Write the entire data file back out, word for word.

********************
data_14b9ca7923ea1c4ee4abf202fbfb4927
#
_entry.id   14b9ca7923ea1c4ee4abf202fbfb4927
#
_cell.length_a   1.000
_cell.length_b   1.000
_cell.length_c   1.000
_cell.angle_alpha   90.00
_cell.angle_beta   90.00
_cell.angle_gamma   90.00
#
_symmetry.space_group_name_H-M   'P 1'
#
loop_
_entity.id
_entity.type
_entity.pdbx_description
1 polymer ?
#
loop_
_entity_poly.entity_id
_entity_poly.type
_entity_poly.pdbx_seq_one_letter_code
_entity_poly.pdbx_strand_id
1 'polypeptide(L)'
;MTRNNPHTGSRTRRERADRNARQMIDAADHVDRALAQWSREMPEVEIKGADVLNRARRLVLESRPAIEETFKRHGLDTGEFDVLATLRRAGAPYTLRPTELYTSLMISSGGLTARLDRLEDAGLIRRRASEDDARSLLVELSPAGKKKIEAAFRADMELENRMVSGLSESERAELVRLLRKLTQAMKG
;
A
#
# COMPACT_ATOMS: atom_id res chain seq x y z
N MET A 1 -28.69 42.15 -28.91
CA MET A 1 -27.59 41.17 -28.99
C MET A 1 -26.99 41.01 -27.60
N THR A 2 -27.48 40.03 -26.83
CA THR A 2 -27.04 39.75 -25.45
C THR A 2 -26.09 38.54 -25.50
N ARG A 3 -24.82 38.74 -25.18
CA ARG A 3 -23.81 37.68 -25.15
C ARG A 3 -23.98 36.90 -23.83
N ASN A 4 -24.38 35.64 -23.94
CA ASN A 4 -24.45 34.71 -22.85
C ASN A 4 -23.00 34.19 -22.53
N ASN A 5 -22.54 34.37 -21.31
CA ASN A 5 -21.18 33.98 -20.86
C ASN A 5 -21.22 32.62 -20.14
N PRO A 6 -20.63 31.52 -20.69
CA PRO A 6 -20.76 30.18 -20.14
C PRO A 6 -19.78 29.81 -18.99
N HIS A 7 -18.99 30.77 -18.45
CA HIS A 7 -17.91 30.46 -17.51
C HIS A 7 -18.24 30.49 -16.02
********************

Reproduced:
data_14b9ca7923ea1c4ee4abf202fbfb4927
#
_entry.id   14b9ca7923ea1c4ee4abf202fbfb4927
#
_cell.length_a   1.000
_cell.length_b   1.000
_cell.length_c   1.000
_cell.angle_alpha   90.00
_cell.angle_beta   90.00
_cell.angle_gamma   90.00
#
_symmetry.space_group_name_H-M   'P 1'
#
loop_
_entity.id
_entity.type
_entity.pdbx_description
1 polymer ?
#
loop_
_entity_poly.entity_id
_entity_poly.type
_entity_poly.pdbx_seq_one_letter_code
_entity_poly.pdbx_strand_id
1 'polypeptide(L)'
;MTRNNPHTGSRTRRERADRNARQMIDAADHVDRALAQWSREMPEVEIKGADVLNRARRLVLESRPAIEETFKRHGLDTGEFDVLATLRRAGAPYTLRPTELYTSLMISSGGLTARLDRLEDAGLIRRRASEDDARSLLVELSPAGKKKIEAAFRADMELENRMVSGLSESERAELVRLLRKLTQAMKG
;
A
#
# COMPACT_ATOMS: atom_id res chain seq x y z
N MET A 1 -28.69 42.15 -28.91
CA MET A 1 -27.59 41.17 -28.99
C MET A 1 -26.99 41.01 -27.60
N THR A 2 -27.48 40.03 -26.83
CA THR A 2 -27.04 39.75 -25.45
C THR A 2 -26.09 38.54 -25.50
N ARG A 3 -24.82 38.74 -25.18
CA ARG A 3 -23.81 37.68 -25.15
C ARG A 3 -23.98 36.90 -23.83
N ASN A 4 -24.38 35.64 -23.94
CA ASN A 4 -24.45 34.71 -22.85
C ASN A 4 -23.00 34.19 -22.53
N ASN A 5 -22.54 34.37 -21.31
CA ASN A 5 -21.18 33.98 -20.86
C ASN A 5 -21.22 32.62 -20.14
N PRO A 6 -20.63 31.52 -20.69
CA PRO A 6 -20.76 30.18 -20.14
C PRO A 6 -19.78 29.81 -18.99
N HIS A 7 -18.99 30.77 -18.45
CA HIS A 7 -17.91 30.46 -17.51
C HIS A 7 -18.24 30.49 -16.02